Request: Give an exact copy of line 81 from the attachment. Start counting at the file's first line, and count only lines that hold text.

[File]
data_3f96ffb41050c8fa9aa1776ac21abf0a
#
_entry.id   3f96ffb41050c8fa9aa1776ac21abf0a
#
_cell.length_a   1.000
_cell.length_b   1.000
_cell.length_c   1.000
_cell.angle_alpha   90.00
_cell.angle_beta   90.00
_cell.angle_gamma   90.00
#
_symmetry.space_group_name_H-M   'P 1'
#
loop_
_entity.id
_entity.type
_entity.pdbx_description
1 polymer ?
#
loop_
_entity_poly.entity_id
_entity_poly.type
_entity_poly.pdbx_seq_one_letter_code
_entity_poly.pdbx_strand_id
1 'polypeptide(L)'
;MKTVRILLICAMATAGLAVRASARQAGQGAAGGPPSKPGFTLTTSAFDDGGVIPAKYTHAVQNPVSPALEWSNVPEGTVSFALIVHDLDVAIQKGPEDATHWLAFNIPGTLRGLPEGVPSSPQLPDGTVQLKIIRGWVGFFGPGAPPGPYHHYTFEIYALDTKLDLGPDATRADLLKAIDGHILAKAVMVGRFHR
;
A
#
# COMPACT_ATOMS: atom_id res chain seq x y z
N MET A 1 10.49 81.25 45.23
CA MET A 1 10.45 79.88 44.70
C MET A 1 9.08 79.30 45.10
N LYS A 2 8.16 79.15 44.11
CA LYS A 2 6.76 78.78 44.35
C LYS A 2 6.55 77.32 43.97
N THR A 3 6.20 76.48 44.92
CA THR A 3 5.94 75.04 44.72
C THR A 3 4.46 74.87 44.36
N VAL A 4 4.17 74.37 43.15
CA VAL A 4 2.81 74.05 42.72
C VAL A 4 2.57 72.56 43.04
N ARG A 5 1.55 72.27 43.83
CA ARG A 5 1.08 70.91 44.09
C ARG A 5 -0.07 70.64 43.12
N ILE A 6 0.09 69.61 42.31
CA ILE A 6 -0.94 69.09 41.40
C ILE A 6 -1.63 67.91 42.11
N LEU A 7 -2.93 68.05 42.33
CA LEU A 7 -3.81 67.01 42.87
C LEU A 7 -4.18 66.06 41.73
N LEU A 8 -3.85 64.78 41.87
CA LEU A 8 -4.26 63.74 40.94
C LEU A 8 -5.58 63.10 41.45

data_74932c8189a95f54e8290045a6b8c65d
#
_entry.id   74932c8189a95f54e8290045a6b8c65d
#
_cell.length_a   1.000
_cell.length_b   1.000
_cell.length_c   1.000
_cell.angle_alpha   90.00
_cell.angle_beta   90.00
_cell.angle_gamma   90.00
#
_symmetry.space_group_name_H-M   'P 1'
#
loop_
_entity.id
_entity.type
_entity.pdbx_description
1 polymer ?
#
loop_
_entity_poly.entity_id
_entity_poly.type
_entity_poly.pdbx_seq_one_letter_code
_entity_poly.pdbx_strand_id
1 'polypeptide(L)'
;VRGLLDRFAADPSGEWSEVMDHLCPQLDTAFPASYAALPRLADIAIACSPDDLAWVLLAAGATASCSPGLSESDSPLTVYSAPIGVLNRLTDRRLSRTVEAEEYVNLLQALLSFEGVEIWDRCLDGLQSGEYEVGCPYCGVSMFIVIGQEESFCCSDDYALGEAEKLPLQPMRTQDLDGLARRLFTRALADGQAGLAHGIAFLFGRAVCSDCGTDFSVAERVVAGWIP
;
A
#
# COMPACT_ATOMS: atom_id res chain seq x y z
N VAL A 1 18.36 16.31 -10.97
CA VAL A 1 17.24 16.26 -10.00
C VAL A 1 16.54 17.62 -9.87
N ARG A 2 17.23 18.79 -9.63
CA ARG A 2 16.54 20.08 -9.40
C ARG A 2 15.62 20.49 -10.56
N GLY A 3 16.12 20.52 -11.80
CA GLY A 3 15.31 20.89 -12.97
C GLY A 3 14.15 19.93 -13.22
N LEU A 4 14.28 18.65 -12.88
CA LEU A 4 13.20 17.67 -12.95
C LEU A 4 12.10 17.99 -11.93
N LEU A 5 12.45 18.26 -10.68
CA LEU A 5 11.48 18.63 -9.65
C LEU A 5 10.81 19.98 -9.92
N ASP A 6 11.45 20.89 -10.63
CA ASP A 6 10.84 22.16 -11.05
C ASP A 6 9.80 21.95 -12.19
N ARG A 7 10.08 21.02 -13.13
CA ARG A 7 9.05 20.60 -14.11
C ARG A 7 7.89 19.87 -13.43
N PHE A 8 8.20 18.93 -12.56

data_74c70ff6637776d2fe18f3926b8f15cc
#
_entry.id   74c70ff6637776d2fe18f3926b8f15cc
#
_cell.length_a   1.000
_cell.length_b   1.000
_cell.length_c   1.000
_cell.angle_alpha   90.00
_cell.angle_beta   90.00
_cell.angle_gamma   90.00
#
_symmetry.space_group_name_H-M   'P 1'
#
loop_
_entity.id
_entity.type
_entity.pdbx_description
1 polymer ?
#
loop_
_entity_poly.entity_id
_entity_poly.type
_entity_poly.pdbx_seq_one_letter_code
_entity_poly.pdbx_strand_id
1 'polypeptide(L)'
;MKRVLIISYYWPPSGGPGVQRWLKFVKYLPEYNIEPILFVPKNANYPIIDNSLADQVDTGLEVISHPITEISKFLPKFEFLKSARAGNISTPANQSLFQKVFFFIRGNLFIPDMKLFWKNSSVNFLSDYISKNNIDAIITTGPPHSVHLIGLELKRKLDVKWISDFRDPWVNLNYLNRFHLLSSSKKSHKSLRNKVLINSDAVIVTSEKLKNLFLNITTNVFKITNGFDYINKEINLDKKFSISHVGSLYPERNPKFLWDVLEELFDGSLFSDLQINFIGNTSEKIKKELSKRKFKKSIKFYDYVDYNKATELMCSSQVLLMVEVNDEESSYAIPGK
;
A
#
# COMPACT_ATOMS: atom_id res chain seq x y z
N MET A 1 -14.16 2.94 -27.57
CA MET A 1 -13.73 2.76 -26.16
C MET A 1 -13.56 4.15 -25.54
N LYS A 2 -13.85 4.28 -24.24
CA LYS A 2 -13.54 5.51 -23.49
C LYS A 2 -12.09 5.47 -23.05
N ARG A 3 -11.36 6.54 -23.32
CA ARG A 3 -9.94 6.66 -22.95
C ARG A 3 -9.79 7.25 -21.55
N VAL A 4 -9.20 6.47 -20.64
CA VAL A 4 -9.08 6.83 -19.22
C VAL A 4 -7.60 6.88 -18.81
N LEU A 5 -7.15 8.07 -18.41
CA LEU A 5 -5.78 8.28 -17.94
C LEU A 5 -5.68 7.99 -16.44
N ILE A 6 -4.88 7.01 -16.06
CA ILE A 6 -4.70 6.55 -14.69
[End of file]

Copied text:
;